John McEnroe slams Margaret Court for her controversial homophobic views… while Novak Djokovic, Rafael Nadal and Coco Gauff pay tribute to Kobe Bryant – FIVE THINGS YOU MISSED FROM THE AUSTRALIAN OPEN OVERNIGHT
- John McEnroe stated that Margaret Court’s views were the ‘work of the devil’
- Novak Djokovic, Rafael Nadal and Coco Gauff paid their respects to Kobe Bryant
- Brits Joe Salisbury and Jonny O’Mara are in the last eight of the men’s doubles
- Sportsmail’s tennis correspondent Mike Dickson rounds up the day’s big stories
Controversial former champion Margaret Court was set to receive an accolade before tonight’s fourth round match between Nick Kyrgios and Rafael Nadal – but she still received a serve from John McEnroe about her outspoken views.
It is the 50th anniversary of 77 year-old Court achieving the Grand Slam – winning all four Majors in one year – but her uncompromising opinions as a Christian preacher about LGBT matters have made her a polarising figure.
The fiery American became the latest high profile figure in the game to attack her, coinciding with the on court presentation.
Veteran Australian Margaret Court has been widely criticised for her views on LGBT matters
Outspoken former player John McEnroe is the latest name to criticise Court and her views
‘There’s only one thing longer than the list of Margaret Court’s tennis achievements: it’s her list of offensive and homophobic statements.,’ said McEnroe in his Commissioner of Tennis spot on Eurosport.
‘About transgender children and LGBTIQ – it’s all the work of the devil…tennis is full of lesbians…it is sad for children to be exposed to homosexuality. Serena, do me a favour; get two more Grand Slams this year and get to 25, so we can leave Margaret Court and her offensive views in the past, where they both belong.’
McEnroe, an East Coast liberal, also alleged that Court made favourable comments about the apartheid regime in South Africa was never likely to be a natural ally of a conservative West Australian.
Court (second-left) at the Australian Open, sitting next to compatriot and ex-player Rod Laver
Court has always maintained that she does not hate anyone, and Tennis Australia has faced a delicate line to walk, given that she has some public support in Australia, and that they honoured Rod Laver’s Grand Slam achievement a year ago.
Trying to keep her visits to the Open as low profile as possible, they had long planned to do something before the fourth round match on the second Monday.
Ironically, this turned out to be just before the highest profile match of the tournament to date, with an enormous TV audience expected to tune in.
Andy Murray’s father-in-law Nigel Sears had reason to celebrate at a venue that has very much mixed memories for him.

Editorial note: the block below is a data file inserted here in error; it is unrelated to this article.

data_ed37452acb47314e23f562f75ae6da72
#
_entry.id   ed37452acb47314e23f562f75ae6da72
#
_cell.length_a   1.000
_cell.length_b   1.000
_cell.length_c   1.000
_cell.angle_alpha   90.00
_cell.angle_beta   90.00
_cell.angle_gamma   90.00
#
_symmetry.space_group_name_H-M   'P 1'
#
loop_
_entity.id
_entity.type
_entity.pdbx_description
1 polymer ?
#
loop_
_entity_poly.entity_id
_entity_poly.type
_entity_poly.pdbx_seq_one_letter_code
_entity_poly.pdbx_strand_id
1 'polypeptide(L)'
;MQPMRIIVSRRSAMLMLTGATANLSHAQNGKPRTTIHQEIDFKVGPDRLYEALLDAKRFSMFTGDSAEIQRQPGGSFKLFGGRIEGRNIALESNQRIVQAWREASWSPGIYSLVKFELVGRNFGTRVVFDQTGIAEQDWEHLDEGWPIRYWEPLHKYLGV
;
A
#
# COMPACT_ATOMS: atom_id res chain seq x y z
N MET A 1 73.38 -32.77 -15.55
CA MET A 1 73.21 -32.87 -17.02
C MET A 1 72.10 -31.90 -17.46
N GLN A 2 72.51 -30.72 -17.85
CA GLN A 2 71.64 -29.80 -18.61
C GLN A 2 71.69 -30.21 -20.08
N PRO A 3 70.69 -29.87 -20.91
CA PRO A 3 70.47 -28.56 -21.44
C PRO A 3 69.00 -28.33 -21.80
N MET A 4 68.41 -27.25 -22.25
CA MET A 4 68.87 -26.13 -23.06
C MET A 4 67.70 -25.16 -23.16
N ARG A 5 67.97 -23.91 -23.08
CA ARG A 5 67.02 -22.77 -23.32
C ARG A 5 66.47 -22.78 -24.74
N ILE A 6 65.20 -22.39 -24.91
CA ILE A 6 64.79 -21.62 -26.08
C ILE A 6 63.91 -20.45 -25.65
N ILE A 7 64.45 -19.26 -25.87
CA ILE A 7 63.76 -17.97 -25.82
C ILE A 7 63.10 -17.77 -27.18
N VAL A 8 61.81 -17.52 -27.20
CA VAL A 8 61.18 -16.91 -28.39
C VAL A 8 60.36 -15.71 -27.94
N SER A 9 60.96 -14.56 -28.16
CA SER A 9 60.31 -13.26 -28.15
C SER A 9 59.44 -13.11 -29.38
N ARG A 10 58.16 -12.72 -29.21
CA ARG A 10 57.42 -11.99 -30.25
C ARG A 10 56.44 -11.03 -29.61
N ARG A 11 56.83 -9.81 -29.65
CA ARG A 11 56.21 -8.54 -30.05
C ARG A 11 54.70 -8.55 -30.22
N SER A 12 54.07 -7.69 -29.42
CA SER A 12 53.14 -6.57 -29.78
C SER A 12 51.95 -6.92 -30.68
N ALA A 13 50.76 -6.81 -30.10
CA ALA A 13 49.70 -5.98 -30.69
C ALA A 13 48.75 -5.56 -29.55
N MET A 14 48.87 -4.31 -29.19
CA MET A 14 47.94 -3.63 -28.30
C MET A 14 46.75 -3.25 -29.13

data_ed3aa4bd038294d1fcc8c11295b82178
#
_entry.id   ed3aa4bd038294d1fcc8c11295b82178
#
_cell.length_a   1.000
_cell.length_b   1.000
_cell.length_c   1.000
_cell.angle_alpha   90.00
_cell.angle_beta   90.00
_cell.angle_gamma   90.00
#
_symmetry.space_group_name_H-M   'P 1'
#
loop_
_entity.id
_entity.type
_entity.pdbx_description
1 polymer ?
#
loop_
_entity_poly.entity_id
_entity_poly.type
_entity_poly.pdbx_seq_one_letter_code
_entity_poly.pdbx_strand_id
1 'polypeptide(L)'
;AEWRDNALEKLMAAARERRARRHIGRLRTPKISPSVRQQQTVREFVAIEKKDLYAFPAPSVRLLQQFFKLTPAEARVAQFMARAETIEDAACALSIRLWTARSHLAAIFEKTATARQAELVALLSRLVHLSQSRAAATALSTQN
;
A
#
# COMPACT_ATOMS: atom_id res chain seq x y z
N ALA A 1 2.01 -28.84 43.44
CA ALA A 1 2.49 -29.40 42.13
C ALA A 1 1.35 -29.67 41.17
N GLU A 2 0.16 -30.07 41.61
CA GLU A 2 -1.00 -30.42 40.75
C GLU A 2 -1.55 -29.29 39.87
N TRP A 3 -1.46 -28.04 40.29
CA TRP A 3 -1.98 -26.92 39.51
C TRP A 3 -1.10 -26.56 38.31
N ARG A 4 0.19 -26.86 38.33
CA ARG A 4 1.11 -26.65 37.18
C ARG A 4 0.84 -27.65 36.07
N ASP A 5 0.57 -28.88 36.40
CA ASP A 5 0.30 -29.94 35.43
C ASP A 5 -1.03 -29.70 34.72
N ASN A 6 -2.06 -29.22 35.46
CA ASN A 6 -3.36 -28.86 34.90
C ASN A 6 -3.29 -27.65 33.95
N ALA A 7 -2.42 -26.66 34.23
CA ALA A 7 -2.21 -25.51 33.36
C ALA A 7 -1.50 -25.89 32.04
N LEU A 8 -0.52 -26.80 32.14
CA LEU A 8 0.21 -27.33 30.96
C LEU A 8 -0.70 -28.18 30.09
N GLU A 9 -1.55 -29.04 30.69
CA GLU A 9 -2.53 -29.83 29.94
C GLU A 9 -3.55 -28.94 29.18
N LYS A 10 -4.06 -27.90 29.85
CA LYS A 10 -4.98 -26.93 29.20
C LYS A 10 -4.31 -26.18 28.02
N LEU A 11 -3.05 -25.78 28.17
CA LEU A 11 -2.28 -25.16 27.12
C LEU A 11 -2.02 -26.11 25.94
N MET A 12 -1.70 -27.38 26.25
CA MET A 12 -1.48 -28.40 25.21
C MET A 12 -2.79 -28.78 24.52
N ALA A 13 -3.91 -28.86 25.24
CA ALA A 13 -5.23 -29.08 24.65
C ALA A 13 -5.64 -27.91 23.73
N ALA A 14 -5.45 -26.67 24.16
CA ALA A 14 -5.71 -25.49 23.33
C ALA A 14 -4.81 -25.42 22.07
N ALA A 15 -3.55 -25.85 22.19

Veteran coach Sears is guiding the career of Estonia’s number 28 seed Anett Kontaveit, who reached her first Grand Slam quarter-final when she came back to beat rising Polish star Iga Swiatek 6-7 7-5 7-5 in the fourth round.
Estonian Anett Kontaveit came from behind to beat Iga Swiatek in a lengthy contest
Sears dramatically collapsed inside the Rod Laver Arena four years ago during a match of his then player Ana Ivanovic while his son-in-law was playing on the next door Margaret Court Arena.
While a heart attack was suspected at the time it turned out to be a severe case of food poisoning. In the last eight Kontaveit now plays Wimbledon champion Simona Halep, who beat Elise Mertens 6-4 6-4.
Joe Salisbury joined fellow Brit Jonny O’ Mara in the last eight of the men’s doubles when he and American partner Rajeev Ram beat the number six seeds Marcel Granollers and Horacio Zeballos 6-4 7-6.
They now play Finland’s Henri Kontinen and Germany’s Jan-Lennard Struff.
GB’s last singles survivor in the junior singles, London’s Arthur Fery, reached the third round when he beat the number 14 seed from China Hanwen Li 6-3 4-6 7-5.
Tennis players were queuing up to pay tribute to basketball legend Kobe Bryant, who was well-known in the sport and wrote a children’s book about tennis last year.
Kobe Bryant tragically passed away on Sunday night in a helicopter accident in Los Angeles
He was a regular visitor to tournaments and spent several days at the US Open in September. ‘My heart truly mourns over the news today,’ said Novak Djokovic.
‘Kobe was a great mentor and friend. There are not enough words to express my deepest sympathies to the Bryants and every family suffering from this tragedy.’
‘Woke up this morning with the horrible news of the tragic death of one of the greatest sportsmen in the world,’ wrote Rafael Nadal via his social media. ‘
Kobe Bryant, his daughter Gianna and other passengers. My condolences to his wife and families. I am in shock.’
Coco Gauff described him as ‘the definition of intensity’. Maria Sharapova tweeted: ‘I will never forget your generosity, and the time you set aside in some of my most difficult moments.’
Perennial nearly man Gael Monfils disappointed again when he was beaten 6-2 6-4 6-4 by Dominic Thiem, who will face the winner of the Kyrgios versus Nadal match.